This story is part of "Mornings in Michigan," our series about morning rituals from across our state.
Eastern Market is a Detroit institution. It’s the largest farmers market in Michigan, and one of the oldest in the country – it opened in 1891. On Saturday mornings, the market officially opens at 6 a.m., but as Michigan Radio's Tony Brown discovered, some people arrive much earlier.
Starting before sunrise
It’s very early in the morning. It’s before the sun comes up. At Eastern Market, the vendors are getting their stands up and ready to go.
“I guess I’ve always been a morning person, so I don’t mind getting up in the middle of the night,” says Jim Burda.
Jim Burda is a farmer. He owns Burda’s Berries in Three Rivers. Three Rivers is a small city south of Kalamazoo. He leaves his farm every Saturday morning around 1:30 and heads up I-94 east.
“It’s just, you get to start your day and you get to watch everyone else wake up,” Burda says.
He gets here around 4 a.m.
“It goes from nothing to something in roughly about two hours: fully displays, everything set up,” he says. “When you come in here there’s nothing here, no tables, no nothing. So it’s kind of fun to watch the progression of the morning.”
Now Burda’s stand is bursting with blueberries and raspberries and cherries, and business is about to kick in. Chefs and restaurant workers from the area are here to pick up what they need for their day. They’re in and out before the crowds get here.
A place for shopping
The market is open on Saturdays year-round with more than 200 vendors. Emma Velasco is Eastern Market’s chief operating officer. Saturdays are always busy here at Eastern Market, but the biggest day of the year is the Sunday after Mother’s Day. Velasco says they call it Flower Day.
“In flower season the sheds are full from stem to stern with flowers,” she says. “On that day you can come here and with eight to 10,000 of your closest friends. Even 20,000 people it’s been counted sometimes, depending on the weather, right?”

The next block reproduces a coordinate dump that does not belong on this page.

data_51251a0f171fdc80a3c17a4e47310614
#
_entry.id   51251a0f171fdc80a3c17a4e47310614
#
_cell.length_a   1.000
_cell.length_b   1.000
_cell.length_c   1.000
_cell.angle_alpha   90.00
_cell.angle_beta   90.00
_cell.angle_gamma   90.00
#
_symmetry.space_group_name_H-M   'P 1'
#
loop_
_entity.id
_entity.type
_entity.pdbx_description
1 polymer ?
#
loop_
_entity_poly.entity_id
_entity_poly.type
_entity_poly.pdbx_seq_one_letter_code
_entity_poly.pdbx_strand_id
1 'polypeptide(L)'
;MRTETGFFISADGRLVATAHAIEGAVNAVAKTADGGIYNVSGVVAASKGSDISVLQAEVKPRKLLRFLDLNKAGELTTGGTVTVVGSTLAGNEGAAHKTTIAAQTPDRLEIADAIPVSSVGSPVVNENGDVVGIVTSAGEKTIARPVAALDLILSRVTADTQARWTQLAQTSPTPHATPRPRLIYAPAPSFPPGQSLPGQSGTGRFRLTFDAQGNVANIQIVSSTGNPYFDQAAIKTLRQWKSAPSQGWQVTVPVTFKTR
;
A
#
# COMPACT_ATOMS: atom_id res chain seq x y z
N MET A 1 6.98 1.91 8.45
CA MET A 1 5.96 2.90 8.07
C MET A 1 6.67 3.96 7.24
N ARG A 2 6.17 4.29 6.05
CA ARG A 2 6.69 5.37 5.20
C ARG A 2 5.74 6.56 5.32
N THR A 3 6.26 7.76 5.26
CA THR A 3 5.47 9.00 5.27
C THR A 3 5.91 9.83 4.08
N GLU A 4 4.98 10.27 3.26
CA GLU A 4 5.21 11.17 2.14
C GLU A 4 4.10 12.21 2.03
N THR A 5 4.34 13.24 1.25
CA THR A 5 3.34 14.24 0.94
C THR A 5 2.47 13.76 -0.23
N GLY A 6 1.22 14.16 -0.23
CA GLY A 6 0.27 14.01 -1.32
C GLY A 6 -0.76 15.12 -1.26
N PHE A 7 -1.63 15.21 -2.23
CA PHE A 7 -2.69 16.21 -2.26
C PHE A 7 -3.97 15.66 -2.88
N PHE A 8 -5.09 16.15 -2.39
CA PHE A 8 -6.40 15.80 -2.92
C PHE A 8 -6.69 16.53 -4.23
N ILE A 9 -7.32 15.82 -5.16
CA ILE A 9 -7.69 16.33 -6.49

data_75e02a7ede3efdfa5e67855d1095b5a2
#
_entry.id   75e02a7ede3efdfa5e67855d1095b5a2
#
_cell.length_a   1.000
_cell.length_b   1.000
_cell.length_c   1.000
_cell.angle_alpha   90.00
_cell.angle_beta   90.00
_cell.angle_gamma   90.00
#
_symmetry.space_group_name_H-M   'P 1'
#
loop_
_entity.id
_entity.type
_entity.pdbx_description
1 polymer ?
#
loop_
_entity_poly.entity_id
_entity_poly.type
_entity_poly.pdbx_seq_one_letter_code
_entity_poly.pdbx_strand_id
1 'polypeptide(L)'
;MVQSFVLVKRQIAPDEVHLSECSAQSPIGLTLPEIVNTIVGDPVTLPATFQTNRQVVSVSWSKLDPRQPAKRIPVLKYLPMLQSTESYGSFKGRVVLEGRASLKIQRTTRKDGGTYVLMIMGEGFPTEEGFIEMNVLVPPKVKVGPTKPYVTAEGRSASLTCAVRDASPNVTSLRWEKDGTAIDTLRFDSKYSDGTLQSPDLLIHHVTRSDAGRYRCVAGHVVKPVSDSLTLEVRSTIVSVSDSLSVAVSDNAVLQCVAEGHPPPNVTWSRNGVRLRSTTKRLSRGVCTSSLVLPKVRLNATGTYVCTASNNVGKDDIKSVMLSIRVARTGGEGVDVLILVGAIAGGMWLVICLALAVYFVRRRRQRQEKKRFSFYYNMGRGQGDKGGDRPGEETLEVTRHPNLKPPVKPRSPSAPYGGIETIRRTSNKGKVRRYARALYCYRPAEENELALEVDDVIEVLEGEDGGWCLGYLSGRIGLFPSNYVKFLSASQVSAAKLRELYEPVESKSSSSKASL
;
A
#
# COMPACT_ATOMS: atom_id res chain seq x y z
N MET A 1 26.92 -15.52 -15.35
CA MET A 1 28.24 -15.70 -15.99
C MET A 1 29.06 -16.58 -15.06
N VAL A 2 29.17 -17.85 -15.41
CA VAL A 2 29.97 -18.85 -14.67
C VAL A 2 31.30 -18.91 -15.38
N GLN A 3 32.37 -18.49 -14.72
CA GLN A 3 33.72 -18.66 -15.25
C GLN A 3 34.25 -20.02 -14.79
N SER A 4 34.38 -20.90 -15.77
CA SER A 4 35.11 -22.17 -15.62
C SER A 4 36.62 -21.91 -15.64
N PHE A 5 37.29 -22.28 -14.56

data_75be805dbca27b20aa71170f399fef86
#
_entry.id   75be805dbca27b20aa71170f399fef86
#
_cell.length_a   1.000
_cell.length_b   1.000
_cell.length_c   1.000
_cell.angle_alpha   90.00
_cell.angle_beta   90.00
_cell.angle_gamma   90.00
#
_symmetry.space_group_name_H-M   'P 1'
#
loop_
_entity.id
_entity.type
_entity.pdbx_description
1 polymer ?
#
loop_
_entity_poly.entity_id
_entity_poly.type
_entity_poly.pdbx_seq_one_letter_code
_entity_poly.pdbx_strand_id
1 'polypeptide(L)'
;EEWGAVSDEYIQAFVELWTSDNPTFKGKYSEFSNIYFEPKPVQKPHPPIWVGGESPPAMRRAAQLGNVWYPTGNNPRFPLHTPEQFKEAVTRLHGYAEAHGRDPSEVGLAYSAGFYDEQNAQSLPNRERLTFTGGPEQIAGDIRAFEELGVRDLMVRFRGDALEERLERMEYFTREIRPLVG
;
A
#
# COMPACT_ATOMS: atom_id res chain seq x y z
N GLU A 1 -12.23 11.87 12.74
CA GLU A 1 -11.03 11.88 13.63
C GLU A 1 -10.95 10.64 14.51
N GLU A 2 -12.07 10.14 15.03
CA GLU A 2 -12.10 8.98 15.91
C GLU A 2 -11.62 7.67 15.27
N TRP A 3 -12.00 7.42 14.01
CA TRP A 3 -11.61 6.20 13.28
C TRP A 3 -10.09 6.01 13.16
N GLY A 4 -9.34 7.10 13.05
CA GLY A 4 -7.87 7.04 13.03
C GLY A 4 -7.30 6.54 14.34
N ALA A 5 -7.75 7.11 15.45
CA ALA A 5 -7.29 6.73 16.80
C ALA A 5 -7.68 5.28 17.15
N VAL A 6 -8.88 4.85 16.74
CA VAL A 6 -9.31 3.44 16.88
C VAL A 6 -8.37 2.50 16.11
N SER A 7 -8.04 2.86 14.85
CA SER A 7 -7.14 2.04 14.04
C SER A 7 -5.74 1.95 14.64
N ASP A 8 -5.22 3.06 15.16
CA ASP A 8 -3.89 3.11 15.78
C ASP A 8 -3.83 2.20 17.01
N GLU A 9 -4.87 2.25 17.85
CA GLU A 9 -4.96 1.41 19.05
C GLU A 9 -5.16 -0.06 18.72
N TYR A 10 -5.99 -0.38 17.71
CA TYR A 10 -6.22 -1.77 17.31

Walking around the market, you’ll find apple farmers. Customers are loading up on fruits and vegetables, and vendors are selling meats and baked goods.
A place for community
Monique Nikki Sasser used to sell her tea right on the overpass bridge behind Gratiot Central Market. Now she sells her tea – it’s Nikki’s Ginger Tea – inside one of the sheds.
She says the market is more about community than it is about shopping.
"I love, and we love Eastern Market because you meet people from all walks of life,” Sasser says. “I love that. It feels like family. You meet so many wonderful people. Then you see people maybe you haven’t seen in years, and you run into people that you know.”
Karmen Reed just started coming down the Eastern Market on Saturdays. She likes come for three main reasons.
“The people, the walking, the environment,” she says. “It’s like peace on earth. It’s the most comfortable place to go.
Right now you can load up your trunk with mums and pumpkins. You can also check out the dozens of world-class murals while you’re there.
Lauren Talley contributed to this story.